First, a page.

Sport Rugby

Sunday 22 October 2017

Anscombe goes west desperate to drag Ulster in right direction

Ulster coach Mark Anscombe
Ulster coach Mark Anscombe
Brendan Fanning

Brendan Fanning

If there is an early theme developing in Ulster's season it is this: when something is offered to you with gift wrapping, then pull the ribbon and accept gratefully what is inside.

It is ironic that just when Ravenhill is going all glam, its residents are getting a bit ragged around the edges. Three times in the second half against Glasgow on Friday night the home team were either heading for the line or over the line only to draw a blank on each occasion.

And once Glasgow, who soaked up huge amounts of pressure over the course of 75 minutes, arrived to the last fence looking like they quite fancied jumping it and scrambling over the line, the script was written.

You could see it in the faces of the Ulster coaching team in their roomy new box in the splendid new stand. And you could pick it up from Tom Court when he arrived to a ruck five metres from the Ulster line – the last ruck of the game – and opted to tag himself unnecessarily on the side of it rather than fill the yawning gap between himself and Nick Williams. "Thanks very much", said Glasgow replacement James Eddie – game to the away team.

So, thanks to the loss in Newport last weekend, that leaves Ulster zero from two going to Galway on Saturday. The good things came in the first half where they got pace on their game without ever quite making Glasgow pay for short-staffing defensive rucks, and a few individual performances.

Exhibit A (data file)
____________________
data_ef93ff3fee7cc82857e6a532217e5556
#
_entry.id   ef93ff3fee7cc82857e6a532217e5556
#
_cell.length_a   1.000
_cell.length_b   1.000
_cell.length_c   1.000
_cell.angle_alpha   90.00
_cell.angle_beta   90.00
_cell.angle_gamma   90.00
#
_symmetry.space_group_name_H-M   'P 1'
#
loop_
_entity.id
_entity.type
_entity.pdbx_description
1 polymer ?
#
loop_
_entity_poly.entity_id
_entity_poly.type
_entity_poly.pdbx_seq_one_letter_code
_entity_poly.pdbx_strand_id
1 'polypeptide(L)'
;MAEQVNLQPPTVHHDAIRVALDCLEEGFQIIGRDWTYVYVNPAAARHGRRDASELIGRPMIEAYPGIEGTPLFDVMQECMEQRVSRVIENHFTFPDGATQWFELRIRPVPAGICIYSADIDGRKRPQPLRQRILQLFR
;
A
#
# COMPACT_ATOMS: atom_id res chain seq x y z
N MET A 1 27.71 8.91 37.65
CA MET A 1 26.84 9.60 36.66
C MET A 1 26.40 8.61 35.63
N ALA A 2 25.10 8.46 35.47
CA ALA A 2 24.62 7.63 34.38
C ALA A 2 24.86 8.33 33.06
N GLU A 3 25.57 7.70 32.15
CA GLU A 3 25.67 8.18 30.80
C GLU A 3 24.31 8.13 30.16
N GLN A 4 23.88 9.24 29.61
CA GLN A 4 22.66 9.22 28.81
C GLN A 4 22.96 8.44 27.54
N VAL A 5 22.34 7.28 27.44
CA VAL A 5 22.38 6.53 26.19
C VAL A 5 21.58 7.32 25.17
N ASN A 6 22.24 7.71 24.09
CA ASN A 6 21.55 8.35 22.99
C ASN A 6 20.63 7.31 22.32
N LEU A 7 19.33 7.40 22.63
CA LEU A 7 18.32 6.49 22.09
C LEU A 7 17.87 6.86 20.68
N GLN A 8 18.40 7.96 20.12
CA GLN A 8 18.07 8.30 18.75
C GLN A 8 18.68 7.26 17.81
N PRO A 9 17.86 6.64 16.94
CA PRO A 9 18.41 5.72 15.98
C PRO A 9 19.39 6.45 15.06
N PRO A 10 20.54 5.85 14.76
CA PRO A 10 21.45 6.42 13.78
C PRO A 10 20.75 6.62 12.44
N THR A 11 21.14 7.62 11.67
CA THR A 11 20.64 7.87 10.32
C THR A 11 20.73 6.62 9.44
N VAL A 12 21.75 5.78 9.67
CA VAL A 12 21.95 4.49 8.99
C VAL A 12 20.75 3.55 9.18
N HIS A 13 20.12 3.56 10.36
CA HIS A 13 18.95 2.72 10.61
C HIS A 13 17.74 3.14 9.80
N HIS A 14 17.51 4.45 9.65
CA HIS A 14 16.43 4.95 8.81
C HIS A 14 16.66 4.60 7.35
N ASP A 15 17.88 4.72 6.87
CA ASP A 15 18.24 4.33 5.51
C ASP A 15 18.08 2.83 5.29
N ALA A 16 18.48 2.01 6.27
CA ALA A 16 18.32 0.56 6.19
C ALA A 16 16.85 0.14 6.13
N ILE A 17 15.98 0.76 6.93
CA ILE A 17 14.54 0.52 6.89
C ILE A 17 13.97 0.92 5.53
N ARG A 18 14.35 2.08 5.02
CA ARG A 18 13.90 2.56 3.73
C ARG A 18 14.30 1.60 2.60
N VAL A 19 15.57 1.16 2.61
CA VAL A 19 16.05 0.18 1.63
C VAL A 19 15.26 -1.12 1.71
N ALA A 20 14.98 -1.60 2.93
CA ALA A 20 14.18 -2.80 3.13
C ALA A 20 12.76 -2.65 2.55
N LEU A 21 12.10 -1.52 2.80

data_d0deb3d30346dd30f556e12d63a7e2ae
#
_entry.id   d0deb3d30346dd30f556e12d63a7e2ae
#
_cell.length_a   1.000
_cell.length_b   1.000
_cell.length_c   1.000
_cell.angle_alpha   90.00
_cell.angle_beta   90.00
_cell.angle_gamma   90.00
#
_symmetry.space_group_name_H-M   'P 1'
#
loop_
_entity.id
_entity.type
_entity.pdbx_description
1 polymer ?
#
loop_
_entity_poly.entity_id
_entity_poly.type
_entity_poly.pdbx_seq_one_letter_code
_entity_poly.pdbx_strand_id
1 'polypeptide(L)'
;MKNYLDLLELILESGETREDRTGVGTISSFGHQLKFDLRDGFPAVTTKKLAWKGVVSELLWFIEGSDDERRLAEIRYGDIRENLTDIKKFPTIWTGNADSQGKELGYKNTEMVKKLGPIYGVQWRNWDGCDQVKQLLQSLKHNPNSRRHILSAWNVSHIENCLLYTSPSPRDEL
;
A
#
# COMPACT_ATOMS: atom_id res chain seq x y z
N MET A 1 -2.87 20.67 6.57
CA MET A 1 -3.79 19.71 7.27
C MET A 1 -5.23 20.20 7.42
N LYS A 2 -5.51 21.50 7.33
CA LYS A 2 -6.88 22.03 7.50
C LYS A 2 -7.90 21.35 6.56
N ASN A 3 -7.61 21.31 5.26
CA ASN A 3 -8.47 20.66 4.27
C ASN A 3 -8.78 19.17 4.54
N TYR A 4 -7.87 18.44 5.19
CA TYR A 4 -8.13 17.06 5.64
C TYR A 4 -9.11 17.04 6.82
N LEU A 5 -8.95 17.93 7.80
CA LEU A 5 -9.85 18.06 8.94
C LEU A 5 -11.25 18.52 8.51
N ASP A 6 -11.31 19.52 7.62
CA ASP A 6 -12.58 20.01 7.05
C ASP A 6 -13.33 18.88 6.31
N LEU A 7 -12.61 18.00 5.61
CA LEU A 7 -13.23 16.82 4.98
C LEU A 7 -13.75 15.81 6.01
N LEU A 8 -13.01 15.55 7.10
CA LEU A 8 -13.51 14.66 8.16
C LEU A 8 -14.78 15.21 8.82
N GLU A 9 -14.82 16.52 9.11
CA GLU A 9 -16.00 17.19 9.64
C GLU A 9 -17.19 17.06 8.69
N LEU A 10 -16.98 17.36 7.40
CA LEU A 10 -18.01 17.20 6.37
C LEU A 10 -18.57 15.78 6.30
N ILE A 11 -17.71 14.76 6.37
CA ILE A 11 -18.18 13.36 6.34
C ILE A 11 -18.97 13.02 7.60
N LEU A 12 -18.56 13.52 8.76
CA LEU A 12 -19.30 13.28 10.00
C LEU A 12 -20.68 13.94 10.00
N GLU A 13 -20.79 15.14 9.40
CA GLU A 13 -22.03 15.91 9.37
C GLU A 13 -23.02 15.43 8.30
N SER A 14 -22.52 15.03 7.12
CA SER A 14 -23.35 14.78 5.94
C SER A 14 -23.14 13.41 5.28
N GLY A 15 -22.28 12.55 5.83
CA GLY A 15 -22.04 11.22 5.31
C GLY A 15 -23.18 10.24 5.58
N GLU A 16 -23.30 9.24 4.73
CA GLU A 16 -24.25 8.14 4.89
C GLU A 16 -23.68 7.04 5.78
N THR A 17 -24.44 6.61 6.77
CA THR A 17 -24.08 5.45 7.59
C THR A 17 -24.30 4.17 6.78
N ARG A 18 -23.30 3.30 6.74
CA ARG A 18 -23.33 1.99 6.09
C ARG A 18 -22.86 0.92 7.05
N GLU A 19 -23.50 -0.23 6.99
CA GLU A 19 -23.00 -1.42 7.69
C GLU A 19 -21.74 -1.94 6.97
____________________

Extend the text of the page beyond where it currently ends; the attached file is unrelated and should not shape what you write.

Like scrumhalf Ian Porter. He was replaced by Paul Marshall before the last quarter but by then he had played really well, leaving Ulster with tremendous depth at nine, where Ruan Pienaar is due back next month and Michael Heaney is also in the squad.

Unusually for a 24-year-old, this is Porter's second coming, having been forced into civvy street last year when the contract went to Heaney ahead of him. The opportunity of a six-month deal presented itself at the start of this season, however, and Porter grabbed it.

A player with a reputation for being hot or cold, he had the temperature just right here, and was at the heart of everything good that Ulster did. It will take a dramatic drop in temperature for his contract not to be extended. So too was Rob Herring very good around the park, as well as Roger Wilson in the back row. But the speed with which Ulster collapsed in the endgame is troubling for a side who started last season at the other end of the table.

"We've got to take personal responsibility for the little things that are hurting us," Mark Anscombe says. "Some guys are busting their guts and doing really well and others are making the same mistakes week after week."

Sounds like changes then for the trip to Galway on Saturday. When they went there last year Ulster were in pole position and with wins over the Dragons and that controversial victory over Leinster in the RDS in their rearview mirror, they ended up putting 34 points on Connacht in a powerful display.

They're a long way from that now, but at least Anscombe is not dealing with a Connacht side on a roll. When they calm down from the horrendous refereeing performance of Italian Claudio Blessano in Cardiff on Friday night, they'll accept that he wasn't to blame for all their ills.

It would have helped if Cardiff had been forced to play roughly 74 minutes with 14 men, and the last 10 with 13. First Bradley Davies escaped sanction altogether for an elbow to the head of Michael Swift. Davies is being cited. Then, late in the game, Andries Pretorius clothes-lined replacement Paul O'Donohoe, the sanction for which was only a penalty. By that stage Connacht were beneath water. Well, they would have been had it been the old pitch at the Arms Park instead of its synthetic replacement.

Two teams with much to do in Galway on Saturday. Whatever about Connacht, this wasn't what Ulster had planned.

Sunday Independent

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